The Book of Jonah

From the series "The Major Message of the Minor Prophets"

Sermon from Pastor Sam Medeiros | Worship leader: Tawnya Hons

Passage: Jonah 1:1 - 4:11


The prophet Jonah lived in the Galilean city of Gath-hepher (about four miles north of Nazareth) during the reign of Jeroboam II (793-753 B.C.), king of Israel (cf. 2 Kgs. 14:25). Jeroboam II was northern Israel’s most powerful king, and during his administration, the borders of the nation were expanded to their greatest extent since the time of David and Solomon.


Assyria, however, five hundred miles to the east, was a constant threat. The fact of the matter is, due to Israel’s progressive rebellion, the prophets Hosea and Amos, contemporaries of Jonah, had declared that Jehovah would use Assyria as an instrument of punishment against his people (cf. Hos. 11:5; Amos 5:27). Any patriotic Israelite would have longed for Assyria’s destruction!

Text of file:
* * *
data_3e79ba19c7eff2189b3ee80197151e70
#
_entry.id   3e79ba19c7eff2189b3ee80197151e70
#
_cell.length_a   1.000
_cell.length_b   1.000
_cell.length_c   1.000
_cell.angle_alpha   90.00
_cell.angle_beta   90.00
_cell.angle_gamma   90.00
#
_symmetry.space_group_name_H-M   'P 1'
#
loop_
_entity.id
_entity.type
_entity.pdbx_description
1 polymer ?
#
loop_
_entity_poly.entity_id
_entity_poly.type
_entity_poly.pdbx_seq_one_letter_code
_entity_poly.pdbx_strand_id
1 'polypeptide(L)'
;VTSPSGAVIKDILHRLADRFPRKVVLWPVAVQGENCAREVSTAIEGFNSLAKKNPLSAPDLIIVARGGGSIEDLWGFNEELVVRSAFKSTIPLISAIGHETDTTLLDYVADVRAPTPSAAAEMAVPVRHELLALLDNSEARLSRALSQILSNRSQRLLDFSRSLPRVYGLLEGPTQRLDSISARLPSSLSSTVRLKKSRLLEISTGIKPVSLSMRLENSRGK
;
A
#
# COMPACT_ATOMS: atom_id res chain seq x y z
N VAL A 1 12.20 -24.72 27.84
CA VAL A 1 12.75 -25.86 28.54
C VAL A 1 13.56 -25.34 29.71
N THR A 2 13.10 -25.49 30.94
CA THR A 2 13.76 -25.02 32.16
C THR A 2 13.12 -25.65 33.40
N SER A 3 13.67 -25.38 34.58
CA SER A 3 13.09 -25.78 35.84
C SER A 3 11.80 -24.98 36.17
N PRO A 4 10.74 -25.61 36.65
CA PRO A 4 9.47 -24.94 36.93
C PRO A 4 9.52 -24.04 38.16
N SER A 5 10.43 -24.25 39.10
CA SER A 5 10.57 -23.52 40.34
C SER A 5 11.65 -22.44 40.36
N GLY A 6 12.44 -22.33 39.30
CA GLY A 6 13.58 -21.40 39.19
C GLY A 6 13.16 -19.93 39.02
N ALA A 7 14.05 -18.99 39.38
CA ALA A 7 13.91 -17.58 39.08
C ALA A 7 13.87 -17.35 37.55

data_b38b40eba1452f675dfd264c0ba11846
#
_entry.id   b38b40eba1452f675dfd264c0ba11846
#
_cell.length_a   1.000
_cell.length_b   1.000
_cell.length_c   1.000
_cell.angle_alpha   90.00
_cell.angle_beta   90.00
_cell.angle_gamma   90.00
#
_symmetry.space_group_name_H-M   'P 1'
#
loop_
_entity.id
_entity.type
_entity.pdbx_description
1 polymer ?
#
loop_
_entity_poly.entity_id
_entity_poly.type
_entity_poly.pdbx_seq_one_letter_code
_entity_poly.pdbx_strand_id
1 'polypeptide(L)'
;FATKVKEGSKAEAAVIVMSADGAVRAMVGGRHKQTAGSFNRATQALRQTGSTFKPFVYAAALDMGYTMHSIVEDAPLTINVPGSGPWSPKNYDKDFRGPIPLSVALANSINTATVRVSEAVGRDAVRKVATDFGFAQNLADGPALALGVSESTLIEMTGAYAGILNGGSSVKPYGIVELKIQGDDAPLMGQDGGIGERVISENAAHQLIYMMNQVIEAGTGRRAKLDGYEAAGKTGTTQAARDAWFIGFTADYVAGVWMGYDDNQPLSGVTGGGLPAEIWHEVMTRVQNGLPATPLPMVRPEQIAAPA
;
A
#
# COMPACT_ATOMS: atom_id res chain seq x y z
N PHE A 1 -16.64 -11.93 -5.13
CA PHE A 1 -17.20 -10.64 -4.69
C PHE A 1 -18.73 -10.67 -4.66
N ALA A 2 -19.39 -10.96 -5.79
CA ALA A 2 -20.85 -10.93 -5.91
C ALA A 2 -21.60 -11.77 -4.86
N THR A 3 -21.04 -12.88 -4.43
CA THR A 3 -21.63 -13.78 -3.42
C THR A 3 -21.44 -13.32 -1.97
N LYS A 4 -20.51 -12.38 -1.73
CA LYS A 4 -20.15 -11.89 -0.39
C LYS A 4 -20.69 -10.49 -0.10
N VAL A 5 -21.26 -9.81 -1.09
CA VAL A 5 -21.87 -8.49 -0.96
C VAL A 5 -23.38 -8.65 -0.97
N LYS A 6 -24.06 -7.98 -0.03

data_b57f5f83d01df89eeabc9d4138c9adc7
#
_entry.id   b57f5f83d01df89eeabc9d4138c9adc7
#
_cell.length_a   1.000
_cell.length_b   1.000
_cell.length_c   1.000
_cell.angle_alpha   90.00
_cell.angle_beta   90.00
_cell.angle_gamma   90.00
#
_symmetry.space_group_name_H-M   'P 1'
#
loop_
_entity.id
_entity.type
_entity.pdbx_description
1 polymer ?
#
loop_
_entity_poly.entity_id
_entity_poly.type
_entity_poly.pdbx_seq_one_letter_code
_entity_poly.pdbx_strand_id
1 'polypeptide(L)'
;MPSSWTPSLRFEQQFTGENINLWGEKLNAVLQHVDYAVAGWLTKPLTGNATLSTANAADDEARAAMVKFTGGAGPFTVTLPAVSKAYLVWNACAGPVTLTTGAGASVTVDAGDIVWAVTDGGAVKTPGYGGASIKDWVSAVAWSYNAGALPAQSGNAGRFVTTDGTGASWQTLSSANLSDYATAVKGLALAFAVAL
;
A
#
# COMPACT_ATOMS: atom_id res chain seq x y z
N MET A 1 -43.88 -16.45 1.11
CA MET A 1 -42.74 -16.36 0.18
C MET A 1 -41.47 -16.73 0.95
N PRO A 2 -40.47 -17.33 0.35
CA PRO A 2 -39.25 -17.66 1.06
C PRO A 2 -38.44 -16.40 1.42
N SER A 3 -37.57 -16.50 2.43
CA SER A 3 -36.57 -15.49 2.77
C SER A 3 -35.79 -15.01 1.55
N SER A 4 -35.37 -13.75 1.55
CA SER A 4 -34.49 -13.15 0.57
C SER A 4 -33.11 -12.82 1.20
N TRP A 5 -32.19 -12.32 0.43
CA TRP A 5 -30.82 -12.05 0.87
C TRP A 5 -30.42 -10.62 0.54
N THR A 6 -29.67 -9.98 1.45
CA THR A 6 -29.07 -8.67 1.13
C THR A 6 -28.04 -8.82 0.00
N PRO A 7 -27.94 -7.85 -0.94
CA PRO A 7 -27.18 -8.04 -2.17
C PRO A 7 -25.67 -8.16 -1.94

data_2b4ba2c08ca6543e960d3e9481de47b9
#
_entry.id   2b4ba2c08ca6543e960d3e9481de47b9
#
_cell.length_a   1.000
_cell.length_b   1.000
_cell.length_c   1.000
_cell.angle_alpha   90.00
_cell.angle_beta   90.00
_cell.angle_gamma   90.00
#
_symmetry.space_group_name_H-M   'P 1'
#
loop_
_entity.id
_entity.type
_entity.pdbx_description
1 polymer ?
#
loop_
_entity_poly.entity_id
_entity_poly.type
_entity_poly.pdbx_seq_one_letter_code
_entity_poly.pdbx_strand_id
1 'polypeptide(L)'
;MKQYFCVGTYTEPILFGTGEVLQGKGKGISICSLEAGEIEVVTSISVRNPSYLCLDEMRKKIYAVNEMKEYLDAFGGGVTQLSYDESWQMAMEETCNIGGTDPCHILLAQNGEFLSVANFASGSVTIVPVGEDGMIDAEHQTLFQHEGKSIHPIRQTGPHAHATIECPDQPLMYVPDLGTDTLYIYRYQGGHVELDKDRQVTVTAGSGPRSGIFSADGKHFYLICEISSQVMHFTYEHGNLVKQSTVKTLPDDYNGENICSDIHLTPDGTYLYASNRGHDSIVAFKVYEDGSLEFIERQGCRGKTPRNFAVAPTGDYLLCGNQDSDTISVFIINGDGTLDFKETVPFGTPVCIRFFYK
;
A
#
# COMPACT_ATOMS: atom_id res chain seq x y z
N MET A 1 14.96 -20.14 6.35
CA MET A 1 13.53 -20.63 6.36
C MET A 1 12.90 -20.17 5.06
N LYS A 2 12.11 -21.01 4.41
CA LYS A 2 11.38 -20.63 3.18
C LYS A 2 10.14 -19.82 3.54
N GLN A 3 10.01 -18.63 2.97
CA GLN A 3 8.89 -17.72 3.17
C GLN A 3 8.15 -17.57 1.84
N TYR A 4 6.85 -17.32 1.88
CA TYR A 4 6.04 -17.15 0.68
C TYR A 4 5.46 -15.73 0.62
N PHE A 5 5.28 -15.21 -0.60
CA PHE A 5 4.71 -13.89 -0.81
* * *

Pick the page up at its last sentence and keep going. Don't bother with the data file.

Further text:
Just try to imagine the frustration that must have filled Jonah’s heart when he received the Lord’s word instructing him to proceed to Nineveh, the capital city of Assyria, with a divine message.


The story of Jonah is a story of extremes. Everything here is extreme. Jonah's response is extreme. God's correction is extreme. God's love is extreme. The intensity of this teaching is extreme.


There are several important truths in this book. The first truth is that God is sovereign controlling all things. The second truth is that God uses people to communicate His message. The final truth and the purpose of the book is to communicate that our God loves His creation. He wanted the Ninevites to be saved.



Video will be available Sunday, January 16 at 10:15 am

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